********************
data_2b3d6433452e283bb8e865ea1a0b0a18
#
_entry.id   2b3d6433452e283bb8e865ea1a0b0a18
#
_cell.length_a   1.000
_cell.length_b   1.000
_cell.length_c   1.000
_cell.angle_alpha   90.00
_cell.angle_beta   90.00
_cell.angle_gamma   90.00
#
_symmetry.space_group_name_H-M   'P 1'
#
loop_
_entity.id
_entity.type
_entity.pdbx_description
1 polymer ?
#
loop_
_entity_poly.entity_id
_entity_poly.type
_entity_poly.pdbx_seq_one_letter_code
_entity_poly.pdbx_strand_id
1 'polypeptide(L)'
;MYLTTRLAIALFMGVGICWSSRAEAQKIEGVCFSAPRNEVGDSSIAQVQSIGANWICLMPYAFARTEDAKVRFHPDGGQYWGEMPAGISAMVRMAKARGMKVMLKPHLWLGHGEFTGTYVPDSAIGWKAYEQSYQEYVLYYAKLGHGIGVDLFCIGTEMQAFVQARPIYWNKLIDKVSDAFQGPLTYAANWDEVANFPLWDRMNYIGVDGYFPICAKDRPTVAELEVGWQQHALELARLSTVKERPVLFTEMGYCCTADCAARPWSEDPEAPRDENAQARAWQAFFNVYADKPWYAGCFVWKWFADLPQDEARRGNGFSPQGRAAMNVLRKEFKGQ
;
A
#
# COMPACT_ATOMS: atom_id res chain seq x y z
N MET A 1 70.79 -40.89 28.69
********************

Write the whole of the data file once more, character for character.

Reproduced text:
data_2b3d6433452e283bb8e865ea1a0b0a18
#
_entry.id   2b3d6433452e283bb8e865ea1a0b0a18
#
_cell.length_a   1.000
_cell.length_b   1.000
_cell.length_c   1.000
_cell.angle_alpha   90.00
_cell.angle_beta   90.00
_cell.angle_gamma   90.00
#
_symmetry.space_group_name_H-M   'P 1'
#
loop_
_entity.id
_entity.type
_entity.pdbx_description
1 polymer ?
#
loop_
_entity_poly.entity_id
_entity_poly.type
_entity_poly.pdbx_seq_one_letter_code
_entity_poly.pdbx_strand_id
1 'polypeptide(L)'
;MYLTTRLAIALFMGVGICWSSRAEAQKIEGVCFSAPRNEVGDSSIAQVQSIGANWICLMPYAFARTEDAKVRFHPDGGQYWGEMPAGISAMVRMAKARGMKVMLKPHLWLGHGEFTGTYVPDSAIGWKAYEQSYQEYVLYYAKLGHGIGVDLFCIGTEMQAFVQARPIYWNKLIDKVSDAFQGPLTYAANWDEVANFPLWDRMNYIGVDGYFPICAKDRPTVAELEVGWQQHALELARLSTVKERPVLFTEMGYCCTADCAARPWSEDPEAPRDENAQARAWQAFFNVYADKPWYAGCFVWKWFADLPQDEARRGNGFSPQGRAAMNVLRKEFKGQ
;
A
#
# COMPACT_ATOMS: atom_id res chain seq x y z
N MET A 1 70.79 -40.89 28.69